Users and administrators of Apricot software often mention its ease of use, however, this doesn’t mean that it is easy to build, setup and implement. When you first purchase an Apricot software license, Apricot is a relatively blank canvas. Your Apricot database needs to be built and customised to match your data entry and reporting requirements.
This means creating the general database structure, reports, user groups and permissions, and dashboards.
The scope and quality of your implementation can determine how much you “get out” of your Apricot software. So, it’s important to invest in a formal implementation project, and if you feel you don’t have the internal resources to be able to do this, you can always enlist the help of an external consultant who can lead your implementation project for you. In any case, this blog outlines five reasons why it is important to invest in a formal Apricot implementation project.
1. Translate your needs into Apricot’s database structure
Apricot captures data via forms that can be summarised and displayed in reports. These forms are often synonymous with the paper or electronic data collection systems you may have recently used. But just because a form may look the same inside and outside of Apricot, doesn’t mean that it is as simple to create in Apricot.
You must translate existing forms, whether that is a paper-based form or an electronic data collection platform, into the database structure of Apricot. An implementation process can help map your existing forms to Apricot so that you don’t miss anything and the database captures data in a reportable format.
2. Build the database with a focus on Apricot reports
The Apricot data structure includes forms and links, where forms are for data capture and links are connections (relationships) between unassociated forms. If you don’t have the right Apricot form structure, you might not be able to generate needed reports with your data. Also, placing links in the wrong places, creating too many links, or creating too few links can also make Apricot unreportable.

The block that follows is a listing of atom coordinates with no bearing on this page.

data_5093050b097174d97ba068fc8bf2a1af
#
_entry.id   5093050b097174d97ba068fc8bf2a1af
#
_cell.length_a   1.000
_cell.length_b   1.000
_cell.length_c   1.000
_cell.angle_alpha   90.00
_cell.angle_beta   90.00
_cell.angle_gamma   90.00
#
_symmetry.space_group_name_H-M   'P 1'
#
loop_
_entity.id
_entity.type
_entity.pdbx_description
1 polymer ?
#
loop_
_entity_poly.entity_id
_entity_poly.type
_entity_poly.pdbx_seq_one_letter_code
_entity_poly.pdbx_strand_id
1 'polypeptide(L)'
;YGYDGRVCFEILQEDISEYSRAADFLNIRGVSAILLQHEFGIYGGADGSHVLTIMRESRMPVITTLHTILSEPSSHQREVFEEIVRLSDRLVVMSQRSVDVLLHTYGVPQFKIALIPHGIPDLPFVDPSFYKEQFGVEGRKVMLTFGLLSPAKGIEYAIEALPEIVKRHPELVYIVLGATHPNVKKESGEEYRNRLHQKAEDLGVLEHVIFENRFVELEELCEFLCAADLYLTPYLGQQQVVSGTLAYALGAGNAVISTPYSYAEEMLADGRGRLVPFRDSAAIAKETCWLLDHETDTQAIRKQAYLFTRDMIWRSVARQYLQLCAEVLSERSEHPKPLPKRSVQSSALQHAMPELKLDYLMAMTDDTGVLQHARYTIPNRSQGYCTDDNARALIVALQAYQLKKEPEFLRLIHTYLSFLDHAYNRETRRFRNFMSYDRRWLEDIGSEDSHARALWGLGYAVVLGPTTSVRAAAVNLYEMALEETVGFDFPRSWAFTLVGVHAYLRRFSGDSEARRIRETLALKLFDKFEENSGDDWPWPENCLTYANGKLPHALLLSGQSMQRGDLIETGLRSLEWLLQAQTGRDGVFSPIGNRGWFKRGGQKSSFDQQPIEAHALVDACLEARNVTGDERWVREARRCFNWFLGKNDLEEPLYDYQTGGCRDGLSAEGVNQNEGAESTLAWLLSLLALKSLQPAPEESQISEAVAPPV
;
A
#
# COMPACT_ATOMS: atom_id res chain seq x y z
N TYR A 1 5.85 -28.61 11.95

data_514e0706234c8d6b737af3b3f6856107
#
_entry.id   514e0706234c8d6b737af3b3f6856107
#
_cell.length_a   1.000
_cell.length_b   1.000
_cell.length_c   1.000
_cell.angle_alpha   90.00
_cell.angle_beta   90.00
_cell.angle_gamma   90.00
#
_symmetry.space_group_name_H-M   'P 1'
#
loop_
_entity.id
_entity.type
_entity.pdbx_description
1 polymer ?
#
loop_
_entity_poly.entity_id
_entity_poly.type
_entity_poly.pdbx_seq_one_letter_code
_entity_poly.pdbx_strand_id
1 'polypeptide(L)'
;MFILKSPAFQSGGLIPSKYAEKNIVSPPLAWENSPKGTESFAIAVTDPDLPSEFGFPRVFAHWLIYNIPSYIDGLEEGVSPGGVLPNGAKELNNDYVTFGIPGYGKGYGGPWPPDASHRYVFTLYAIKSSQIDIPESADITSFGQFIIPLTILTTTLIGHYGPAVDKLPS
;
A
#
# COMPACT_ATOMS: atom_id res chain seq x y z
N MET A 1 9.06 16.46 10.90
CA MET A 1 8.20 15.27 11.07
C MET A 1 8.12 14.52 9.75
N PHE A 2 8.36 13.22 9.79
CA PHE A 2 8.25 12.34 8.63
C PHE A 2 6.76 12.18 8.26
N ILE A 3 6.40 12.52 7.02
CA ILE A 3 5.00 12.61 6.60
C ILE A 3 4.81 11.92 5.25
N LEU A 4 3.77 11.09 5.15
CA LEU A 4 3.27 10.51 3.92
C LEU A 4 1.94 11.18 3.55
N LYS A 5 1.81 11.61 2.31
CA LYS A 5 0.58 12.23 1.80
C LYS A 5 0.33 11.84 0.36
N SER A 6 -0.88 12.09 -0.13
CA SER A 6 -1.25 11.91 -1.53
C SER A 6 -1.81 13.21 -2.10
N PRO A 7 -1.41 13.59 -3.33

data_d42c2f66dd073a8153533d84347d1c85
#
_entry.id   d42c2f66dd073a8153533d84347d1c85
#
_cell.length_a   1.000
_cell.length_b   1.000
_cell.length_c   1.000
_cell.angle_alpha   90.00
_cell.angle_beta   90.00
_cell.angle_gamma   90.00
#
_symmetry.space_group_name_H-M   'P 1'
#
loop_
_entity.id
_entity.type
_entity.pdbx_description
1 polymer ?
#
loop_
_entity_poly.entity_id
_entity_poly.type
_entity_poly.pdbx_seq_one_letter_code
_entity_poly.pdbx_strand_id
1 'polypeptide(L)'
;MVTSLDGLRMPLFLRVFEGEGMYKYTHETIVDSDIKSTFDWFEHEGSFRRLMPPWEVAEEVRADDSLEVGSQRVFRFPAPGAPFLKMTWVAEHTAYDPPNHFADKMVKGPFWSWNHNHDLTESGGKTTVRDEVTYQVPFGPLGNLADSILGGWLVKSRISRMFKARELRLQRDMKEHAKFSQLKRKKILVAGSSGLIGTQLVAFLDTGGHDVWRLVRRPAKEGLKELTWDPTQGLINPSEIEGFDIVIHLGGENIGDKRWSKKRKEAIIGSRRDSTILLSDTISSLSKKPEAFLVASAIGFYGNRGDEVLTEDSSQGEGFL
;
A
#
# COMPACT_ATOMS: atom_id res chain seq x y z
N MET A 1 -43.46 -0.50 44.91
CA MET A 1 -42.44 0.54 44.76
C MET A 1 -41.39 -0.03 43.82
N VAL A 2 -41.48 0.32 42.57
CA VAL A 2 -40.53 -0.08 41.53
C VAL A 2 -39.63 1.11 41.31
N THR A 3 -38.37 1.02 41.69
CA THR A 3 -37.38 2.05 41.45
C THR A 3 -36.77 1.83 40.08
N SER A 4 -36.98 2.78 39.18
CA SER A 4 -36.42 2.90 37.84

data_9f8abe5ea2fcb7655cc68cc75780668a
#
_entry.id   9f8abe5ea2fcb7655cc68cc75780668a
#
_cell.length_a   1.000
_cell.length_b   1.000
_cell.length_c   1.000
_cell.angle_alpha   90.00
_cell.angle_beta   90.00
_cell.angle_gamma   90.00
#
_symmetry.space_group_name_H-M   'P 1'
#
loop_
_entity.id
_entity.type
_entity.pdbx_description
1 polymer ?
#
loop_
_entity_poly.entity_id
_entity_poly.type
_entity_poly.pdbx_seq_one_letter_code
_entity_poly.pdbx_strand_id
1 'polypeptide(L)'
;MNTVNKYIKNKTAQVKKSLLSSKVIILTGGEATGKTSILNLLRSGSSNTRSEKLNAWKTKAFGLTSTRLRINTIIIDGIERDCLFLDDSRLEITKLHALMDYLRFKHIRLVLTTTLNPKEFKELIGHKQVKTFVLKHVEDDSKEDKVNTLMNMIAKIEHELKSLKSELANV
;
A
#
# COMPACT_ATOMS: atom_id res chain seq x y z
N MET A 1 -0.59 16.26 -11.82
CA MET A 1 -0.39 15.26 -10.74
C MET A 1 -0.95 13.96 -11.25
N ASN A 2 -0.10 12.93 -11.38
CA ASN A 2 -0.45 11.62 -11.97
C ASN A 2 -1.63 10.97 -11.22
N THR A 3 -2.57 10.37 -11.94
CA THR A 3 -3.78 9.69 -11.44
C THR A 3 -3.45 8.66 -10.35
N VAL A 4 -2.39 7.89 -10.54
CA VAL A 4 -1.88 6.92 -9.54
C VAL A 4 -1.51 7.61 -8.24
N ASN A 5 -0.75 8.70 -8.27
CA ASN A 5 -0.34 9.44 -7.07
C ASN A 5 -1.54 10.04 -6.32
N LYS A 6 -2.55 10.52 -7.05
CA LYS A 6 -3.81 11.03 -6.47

If your data is difficult to report on, you may be forced to build reports using the raw SQL report builder in Apricot, export the data to a different reporting tool like Excel, or make other concessions that limit Apricot’s standard reporting functionality. This scenario is not sustainable in the long run as it drains staff time, energy, and resources, and simply makes reporting too hard.
A well-designed Apricot implementation process will clearly define your form design and linking requirements so that you can successfully run reports within Apricot.
3. Develop internal knowledge and capacity with the Apricot database
Having a dedicated software implementation project can help to establish user buy-in, as staff are part of the implementation process. In addition, it can help get your users up-to-speed with Apricot.
Investing in your people is important, but training, support, and consultation are easy places that many organisations often cut out of their Apricot implementation budget. Investments in user capacity and knowledge will no doubt contribute to the long-term viability of your database.
4. Transition smoothly from training to go-live
There is usually a transition period during the first few months after training when staff are starting to use the software and may be encountering difficulties. Without a defined implementation plan, many organisations forget about this period and don’t provide users and administrators with the support they need to use the software effectively.
Therefore, investing time, thought, and energy into implementation planning and execution is critical so that you don’t forget this important time when Apricot may not be fully adopted and integrated with your organisation’s workflows and processes. Users need a mechanism to provide feedback and challenge assumptions made during the implementation process once they start using the database in live situations to ensure a smooth transition from training to go-live.
5. Lay the foundation for long-term sustainability
Finally, the main reason to invest in a solid Apricot implementation is to ensure that you get the most from your Apricot software.
An implementation project forces your organisation to answer questions about how the database will be setup, how the database will be integrated with everyday work, and how the database will be managed. These questions help to ensure you can sustain your Apricot database in the long-term and thereby get a good return on investment.
How much should I invest in Apricot implementation?
The amount of investment you make in Apricot software implementation depends on your organisation’s goals and budget.
So, you may choose to invest in the design and build of your database, but cut back on training, reporting, and post-go-live support. Or, you may choose to invest in a solid implementation process that includes training, reporting, support, and post-go-live consultation in order to build internal capacity to maintain your system in the long-term.
Whatever way you go, you need to be smart about your investments. Engaging in careful planning of your implementation can help to ensure you have a positive experience with your Apricot software and get the most out of it.
This blog is references an original, with permission, developed by Jeffrey Haguewood from Sidekick Solutions, Inc. 18/11/15